I would actually argue that Jamstack has won to the point of basically just being "Modern Web Development" by now.

He also clarified to The New Stack:

Very much not dropping the term or declaring the architecture gone!

But, while still exists, the term has seen a dramatic decline in usage in the community, and is no longer part of Netlify's core messaging.

...But Is the Term Actually Dead?

The term still has strong defenders though, most notably, Zach Leatherman, creator of Eleventy. He started by gathering a number of folks with strong opinions on the topic to discuss it in what he called a Zhuzh and then followed it up with a post on what the future of Jamstack could look like. His goal?

To refocus the definition and pull it back from post-pivot silver-bullet marketing, which was arguably an overstep attempt to pull dynamic/SSR/on-request frameworks like (non-static export) Next.js, Remix, Fresh (et al) under the umbrella.

To that end, he and his colleagues at CloudCannon even launched a new site called The Future of Jamstack. The general idea seems that maybe Jamstack doesn't have to be the solution to everything. Maybe a narrower term closer to its origins can make the distinction of Jamstack versus traditional web development clearer and could revive the community, albeit on a smaller scale.

So Where Does That Leave Us?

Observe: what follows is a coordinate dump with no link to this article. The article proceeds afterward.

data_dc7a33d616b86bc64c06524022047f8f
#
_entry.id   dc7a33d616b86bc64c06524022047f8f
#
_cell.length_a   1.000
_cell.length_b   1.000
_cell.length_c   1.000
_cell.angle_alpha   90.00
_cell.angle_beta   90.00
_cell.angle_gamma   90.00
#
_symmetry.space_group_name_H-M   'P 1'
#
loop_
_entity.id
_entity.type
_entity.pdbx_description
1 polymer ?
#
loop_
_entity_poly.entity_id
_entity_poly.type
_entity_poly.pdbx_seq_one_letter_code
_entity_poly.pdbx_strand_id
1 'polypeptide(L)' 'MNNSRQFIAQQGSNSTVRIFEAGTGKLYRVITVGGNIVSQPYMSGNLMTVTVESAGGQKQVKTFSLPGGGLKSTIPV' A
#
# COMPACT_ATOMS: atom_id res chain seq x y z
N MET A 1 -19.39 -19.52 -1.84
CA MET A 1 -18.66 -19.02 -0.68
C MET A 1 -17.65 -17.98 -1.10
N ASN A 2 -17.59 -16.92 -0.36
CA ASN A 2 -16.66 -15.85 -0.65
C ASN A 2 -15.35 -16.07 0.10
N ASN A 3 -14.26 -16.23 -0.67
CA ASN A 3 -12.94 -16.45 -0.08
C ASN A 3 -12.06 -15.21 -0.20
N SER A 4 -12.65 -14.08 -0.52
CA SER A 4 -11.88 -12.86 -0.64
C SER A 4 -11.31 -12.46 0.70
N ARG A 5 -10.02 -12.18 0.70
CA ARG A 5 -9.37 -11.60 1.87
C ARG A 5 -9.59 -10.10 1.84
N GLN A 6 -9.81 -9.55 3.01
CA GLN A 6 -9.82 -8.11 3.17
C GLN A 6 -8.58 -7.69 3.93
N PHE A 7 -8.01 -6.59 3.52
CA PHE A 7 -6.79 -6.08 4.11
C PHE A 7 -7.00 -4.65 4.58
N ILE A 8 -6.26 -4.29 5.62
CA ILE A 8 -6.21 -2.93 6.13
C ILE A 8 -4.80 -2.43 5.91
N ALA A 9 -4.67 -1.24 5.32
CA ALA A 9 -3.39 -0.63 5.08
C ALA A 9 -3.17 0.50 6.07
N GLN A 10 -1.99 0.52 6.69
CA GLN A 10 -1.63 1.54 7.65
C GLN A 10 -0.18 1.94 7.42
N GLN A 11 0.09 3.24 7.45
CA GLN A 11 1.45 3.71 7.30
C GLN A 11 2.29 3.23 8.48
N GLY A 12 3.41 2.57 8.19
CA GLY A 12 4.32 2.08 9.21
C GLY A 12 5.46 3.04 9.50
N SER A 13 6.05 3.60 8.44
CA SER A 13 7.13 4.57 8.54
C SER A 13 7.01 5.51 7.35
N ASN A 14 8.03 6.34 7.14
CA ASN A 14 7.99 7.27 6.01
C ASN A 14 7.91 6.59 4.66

Don't it always seem to go
That you don't know what you've got 'til it's gone

Joni Mitchell, Big Yellow Taxi

I am fortunate that my job gives me the opportunity to talk to a lot of developers and, when it comes to the Jamstack, I could summarize many recent discussions with: "Maybe Jamstack did describe something after all?"

Web development describes an incredibly and increasingly broad spectrum of tools, techniques and technologies. It could mean building full stack applications in a language like Ruby and Rails. Or full stack JavaScript using a tool like Next.js deployed to Vercel (and AWS, Cloudflare, etc. under the covers). Or maybe it's a static site using Eleventy or Hugo that focuses on content but adds some services for dynamic functionality. Or even a simple marketing site built with Squarespace or Wix.

Sometimes these distinctions aren't relevant but most of the time they are. I don't want to go to a conference, join a community, purchase training, buy a book, etc. only to find out that none of it is relevant to me. Web development is just too big an umbrella.

I also prefer that we all don't just further divide off into ultra-niche communities largely run by for-profit companies to support their framework/tools but, unfortunately, that is where I feel that we are right now. It turns out the term, as amorphous as it was, was a nice shortcut for a range of tools and technologies that spanned companies and projects. Trying to reach to a Jamstack audience without it is just laundry-listing a range of things, as I've largely done when promoting or my Jamstacked newsletter.

Every single data point indicates that everything that arguably sat under the Jamstack umbrella continues to grow is adoption and popularity, but I don't foresee anyone turning back the tide for the term itself. So barring dramatic changes in 2024, this will likely be the last of these updates (note that the event and the newsletter will continue, focusing on that laundry list of topics that are still relevant). Perhaps 2024 will bring us new ways (or terms) to talk about how we build web sites.

Top comments (1)

cookieduster_n profile image
Nebojsa Radakovic

On the spot, as always :-)